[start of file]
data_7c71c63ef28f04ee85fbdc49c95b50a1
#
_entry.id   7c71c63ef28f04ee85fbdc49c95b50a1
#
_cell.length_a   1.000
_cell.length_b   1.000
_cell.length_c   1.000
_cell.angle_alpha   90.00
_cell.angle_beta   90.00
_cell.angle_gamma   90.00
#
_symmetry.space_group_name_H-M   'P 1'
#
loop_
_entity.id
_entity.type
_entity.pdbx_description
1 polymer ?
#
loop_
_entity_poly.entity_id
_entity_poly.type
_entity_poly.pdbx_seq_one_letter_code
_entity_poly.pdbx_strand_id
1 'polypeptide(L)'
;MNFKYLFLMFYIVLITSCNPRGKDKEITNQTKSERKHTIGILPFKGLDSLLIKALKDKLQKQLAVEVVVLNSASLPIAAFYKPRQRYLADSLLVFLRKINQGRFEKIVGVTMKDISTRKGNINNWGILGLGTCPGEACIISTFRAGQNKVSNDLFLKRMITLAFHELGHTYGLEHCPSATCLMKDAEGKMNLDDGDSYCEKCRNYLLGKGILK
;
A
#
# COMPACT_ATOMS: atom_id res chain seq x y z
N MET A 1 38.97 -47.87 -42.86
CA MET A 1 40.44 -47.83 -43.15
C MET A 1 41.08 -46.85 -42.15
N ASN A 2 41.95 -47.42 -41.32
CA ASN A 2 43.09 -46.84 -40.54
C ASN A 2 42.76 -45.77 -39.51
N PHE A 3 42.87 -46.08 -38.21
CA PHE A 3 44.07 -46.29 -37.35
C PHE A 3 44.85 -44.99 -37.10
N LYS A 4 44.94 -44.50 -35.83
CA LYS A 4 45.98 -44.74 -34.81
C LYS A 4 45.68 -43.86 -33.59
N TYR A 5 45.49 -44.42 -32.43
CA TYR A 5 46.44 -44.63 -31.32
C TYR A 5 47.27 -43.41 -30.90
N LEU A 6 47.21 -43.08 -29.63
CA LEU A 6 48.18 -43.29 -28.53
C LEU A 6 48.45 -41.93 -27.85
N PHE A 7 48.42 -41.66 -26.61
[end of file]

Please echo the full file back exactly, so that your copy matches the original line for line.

data_7c71c63ef28f04ee85fbdc49c95b50a1
#
_entry.id   7c71c63ef28f04ee85fbdc49c95b50a1
#
_cell.length_a   1.000
_cell.length_b   1.000
_cell.length_c   1.000
_cell.angle_alpha   90.00
_cell.angle_beta   90.00
_cell.angle_gamma   90.00
#
_symmetry.space_group_name_H-M   'P 1'
#
loop_
_entity.id
_entity.type
_entity.pdbx_description
1 polymer ?
#
loop_
_entity_poly.entity_id
_entity_poly.type
_entity_poly.pdbx_seq_one_letter_code
_entity_poly.pdbx_strand_id
1 'polypeptide(L)'
;MNFKYLFLMFYIVLITSCNPRGKDKEITNQTKSERKHTIGILPFKGLDSLLIKALKDKLQKQLAVEVVVLNSASLPIAAFYKPRQRYLADSLLVFLRKINQGRFEKIVGVTMKDISTRKGNINNWGILGLGTCPGEACIISTFRAGQNKVSNDLFLKRMITLAFHELGHTYGLEHCPSATCLMKDAEGKMNLDDGDSYCEKCRNYLLGKGILK
;
A
#
# COMPACT_ATOMS: atom_id res chain seq x y z
N MET A 1 38.97 -47.87 -42.86
CA MET A 1 40.44 -47.83 -43.15
C MET A 1 41.08 -46.85 -42.15
N ASN A 2 41.95 -47.42 -41.32
CA ASN A 2 43.09 -46.84 -40.54
C ASN A 2 42.76 -45.77 -39.51
N PHE A 3 42.87 -46.08 -38.21
CA PHE A 3 44.07 -46.29 -37.35
C PHE A 3 44.85 -44.99 -37.10
N LYS A 4 44.94 -44.50 -35.83
CA LYS A 4 45.98 -44.74 -34.81
C LYS A 4 45.68 -43.86 -33.59
N TYR A 5 45.49 -44.42 -32.43
CA TYR A 5 46.44 -44.63 -31.32
C TYR A 5 47.27 -43.41 -30.90
N LEU A 6 47.21 -43.08 -29.63
CA LEU A 6 48.18 -43.29 -28.53
C LEU A 6 48.45 -41.93 -27.85
N PHE A 7 48.42 -41.66 -26.61